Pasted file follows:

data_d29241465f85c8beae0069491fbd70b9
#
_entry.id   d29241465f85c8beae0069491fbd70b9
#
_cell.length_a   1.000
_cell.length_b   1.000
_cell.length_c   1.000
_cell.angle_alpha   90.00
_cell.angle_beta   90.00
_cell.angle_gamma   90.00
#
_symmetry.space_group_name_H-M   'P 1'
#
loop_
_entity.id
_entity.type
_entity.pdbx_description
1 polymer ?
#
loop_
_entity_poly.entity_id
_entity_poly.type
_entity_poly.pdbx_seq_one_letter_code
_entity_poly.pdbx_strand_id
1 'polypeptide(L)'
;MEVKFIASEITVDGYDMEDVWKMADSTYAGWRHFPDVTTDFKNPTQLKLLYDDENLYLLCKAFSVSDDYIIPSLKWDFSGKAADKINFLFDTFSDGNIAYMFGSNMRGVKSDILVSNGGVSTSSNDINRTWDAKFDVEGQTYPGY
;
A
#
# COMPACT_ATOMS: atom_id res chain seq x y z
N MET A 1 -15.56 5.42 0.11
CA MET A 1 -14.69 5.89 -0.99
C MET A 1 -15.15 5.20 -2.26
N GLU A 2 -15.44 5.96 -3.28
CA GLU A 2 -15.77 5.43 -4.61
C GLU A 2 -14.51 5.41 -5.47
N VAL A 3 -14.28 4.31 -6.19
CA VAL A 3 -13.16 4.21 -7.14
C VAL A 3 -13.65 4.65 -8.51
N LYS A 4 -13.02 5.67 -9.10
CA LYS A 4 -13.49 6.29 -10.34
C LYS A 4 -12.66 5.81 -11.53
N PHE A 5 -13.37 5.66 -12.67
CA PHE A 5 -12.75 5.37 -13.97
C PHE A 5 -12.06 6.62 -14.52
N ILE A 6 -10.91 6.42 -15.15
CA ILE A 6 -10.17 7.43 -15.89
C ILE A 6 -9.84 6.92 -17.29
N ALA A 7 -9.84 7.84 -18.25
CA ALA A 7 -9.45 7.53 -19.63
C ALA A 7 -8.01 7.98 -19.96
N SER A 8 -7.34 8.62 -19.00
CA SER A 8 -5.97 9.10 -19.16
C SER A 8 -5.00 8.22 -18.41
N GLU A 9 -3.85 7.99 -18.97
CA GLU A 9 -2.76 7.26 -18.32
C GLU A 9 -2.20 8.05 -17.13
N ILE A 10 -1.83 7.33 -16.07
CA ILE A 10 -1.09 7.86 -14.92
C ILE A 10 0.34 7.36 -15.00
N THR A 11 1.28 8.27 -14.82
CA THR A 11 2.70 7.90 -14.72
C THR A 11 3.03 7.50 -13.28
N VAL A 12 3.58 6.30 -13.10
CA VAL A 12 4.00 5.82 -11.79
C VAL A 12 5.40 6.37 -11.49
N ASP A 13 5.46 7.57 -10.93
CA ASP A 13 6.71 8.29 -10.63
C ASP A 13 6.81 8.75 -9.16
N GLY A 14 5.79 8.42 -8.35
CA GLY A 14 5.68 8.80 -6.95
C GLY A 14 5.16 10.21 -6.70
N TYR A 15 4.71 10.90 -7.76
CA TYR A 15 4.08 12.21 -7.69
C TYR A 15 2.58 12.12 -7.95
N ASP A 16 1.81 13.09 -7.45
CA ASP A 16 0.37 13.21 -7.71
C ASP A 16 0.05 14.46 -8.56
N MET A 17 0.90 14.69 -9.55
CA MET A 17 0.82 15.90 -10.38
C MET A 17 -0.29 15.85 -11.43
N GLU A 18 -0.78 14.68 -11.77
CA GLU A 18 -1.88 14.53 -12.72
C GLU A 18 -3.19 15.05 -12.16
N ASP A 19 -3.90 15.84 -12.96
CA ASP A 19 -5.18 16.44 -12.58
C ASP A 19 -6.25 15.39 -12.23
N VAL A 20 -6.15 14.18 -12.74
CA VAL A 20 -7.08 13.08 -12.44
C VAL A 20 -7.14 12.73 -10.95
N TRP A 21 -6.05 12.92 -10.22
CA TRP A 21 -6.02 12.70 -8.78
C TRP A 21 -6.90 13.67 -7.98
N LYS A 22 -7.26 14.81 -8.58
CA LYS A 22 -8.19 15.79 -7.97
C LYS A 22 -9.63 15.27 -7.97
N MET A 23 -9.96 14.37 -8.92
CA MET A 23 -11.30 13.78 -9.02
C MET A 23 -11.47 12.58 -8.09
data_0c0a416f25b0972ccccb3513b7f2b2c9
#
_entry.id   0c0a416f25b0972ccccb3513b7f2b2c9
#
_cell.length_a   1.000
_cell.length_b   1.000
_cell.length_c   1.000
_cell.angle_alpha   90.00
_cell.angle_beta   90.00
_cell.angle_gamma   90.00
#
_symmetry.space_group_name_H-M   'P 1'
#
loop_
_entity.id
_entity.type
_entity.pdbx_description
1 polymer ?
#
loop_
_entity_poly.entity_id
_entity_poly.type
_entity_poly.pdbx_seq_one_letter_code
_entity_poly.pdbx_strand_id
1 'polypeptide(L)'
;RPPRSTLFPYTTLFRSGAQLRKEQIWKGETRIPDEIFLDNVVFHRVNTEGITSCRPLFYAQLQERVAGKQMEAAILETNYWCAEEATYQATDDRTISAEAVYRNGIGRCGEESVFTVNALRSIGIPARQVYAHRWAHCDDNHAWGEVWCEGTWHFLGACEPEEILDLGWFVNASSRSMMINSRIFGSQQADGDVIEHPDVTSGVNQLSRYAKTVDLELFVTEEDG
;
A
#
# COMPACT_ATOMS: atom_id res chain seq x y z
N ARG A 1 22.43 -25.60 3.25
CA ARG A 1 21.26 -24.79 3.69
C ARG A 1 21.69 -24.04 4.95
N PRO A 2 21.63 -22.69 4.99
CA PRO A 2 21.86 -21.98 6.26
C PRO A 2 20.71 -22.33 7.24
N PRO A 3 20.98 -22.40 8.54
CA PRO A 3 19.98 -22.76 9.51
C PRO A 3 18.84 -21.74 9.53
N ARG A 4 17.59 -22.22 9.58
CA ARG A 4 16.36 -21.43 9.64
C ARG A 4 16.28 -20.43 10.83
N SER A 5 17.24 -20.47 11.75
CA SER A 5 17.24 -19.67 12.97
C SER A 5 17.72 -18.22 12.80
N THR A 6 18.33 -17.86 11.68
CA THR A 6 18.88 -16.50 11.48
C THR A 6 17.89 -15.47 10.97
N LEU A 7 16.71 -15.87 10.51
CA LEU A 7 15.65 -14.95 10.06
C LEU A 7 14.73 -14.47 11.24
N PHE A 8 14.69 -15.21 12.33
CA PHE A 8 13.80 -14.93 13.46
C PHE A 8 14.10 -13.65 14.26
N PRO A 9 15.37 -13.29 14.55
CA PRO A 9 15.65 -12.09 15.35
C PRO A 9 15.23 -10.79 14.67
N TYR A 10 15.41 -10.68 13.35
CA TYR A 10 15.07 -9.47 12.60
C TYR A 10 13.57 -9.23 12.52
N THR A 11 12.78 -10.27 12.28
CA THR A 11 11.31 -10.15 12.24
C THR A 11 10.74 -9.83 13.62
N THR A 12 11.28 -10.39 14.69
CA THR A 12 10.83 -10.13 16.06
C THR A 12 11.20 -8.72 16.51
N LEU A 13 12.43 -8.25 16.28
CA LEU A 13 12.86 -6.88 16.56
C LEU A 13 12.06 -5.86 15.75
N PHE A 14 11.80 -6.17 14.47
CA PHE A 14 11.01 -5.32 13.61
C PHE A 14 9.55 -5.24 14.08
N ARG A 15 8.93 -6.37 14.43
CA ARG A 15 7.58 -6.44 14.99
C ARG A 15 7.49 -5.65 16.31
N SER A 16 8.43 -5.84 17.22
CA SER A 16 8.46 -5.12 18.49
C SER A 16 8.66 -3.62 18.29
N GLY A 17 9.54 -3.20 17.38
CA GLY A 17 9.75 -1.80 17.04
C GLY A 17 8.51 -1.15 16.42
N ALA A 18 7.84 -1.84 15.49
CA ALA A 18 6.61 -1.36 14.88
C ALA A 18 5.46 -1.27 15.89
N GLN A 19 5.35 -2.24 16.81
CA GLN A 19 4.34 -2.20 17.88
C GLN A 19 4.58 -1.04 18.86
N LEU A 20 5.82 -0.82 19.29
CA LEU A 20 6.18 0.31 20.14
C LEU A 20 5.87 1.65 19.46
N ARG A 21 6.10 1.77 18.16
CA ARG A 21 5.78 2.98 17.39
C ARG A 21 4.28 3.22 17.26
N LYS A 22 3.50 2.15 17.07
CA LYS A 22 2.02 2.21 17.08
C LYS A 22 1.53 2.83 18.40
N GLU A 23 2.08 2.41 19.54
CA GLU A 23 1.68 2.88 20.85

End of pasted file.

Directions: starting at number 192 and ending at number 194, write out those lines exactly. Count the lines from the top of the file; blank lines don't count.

C ARG A 21 4.28 3.22 17.26
N LYS A 22 3.50 2.15 17.07
CA LYS A 22 2.02 2.21 17.08